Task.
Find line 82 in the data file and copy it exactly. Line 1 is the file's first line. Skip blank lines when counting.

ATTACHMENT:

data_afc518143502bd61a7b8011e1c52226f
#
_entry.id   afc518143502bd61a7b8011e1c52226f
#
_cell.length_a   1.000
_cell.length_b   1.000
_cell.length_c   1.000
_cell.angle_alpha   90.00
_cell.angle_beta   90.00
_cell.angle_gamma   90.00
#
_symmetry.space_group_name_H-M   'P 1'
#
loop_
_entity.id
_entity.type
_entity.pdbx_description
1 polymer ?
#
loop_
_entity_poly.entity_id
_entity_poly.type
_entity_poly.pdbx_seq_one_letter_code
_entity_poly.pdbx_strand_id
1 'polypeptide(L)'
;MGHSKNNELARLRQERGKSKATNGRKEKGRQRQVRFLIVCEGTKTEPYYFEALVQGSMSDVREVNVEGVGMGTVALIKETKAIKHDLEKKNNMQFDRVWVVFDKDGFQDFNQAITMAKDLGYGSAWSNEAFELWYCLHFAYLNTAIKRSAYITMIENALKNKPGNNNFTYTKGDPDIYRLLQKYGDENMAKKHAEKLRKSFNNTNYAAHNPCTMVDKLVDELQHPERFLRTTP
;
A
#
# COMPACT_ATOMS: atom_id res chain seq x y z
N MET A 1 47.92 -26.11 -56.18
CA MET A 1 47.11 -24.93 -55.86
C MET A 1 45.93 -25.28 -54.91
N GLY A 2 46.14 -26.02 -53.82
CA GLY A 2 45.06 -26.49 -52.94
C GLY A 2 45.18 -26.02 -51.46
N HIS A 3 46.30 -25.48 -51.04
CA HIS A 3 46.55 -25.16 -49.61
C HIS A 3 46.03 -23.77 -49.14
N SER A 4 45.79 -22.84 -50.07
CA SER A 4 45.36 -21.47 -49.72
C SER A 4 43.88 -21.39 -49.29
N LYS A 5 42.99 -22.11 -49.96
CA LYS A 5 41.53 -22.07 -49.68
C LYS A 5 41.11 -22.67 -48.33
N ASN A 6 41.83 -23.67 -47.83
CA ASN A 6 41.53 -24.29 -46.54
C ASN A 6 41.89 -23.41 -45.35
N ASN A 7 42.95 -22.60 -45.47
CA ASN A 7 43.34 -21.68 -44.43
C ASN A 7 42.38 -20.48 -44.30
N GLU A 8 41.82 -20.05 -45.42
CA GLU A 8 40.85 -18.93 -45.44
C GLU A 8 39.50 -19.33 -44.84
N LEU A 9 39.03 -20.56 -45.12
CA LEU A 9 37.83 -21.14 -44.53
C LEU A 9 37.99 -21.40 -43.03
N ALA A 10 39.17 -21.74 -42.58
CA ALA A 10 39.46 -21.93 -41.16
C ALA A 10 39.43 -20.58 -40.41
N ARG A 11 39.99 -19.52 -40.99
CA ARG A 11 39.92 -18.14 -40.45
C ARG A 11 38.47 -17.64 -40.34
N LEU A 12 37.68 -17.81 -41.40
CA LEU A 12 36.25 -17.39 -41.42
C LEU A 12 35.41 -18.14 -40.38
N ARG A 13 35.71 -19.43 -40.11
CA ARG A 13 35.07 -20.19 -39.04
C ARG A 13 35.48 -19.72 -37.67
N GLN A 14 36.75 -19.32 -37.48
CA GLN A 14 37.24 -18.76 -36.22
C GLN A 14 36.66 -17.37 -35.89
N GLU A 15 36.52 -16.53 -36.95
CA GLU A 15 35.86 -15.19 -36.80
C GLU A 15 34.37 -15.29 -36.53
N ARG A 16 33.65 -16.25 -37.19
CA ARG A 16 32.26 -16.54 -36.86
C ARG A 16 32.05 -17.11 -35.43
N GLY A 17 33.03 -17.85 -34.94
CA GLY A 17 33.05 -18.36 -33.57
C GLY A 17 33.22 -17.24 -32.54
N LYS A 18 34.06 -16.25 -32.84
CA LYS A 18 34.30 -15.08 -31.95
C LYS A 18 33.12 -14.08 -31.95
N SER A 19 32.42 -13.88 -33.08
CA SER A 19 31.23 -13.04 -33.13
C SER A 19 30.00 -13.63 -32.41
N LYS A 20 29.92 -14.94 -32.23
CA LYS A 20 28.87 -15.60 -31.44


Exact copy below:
N LYS A 18 34.06 -16.25 -32.84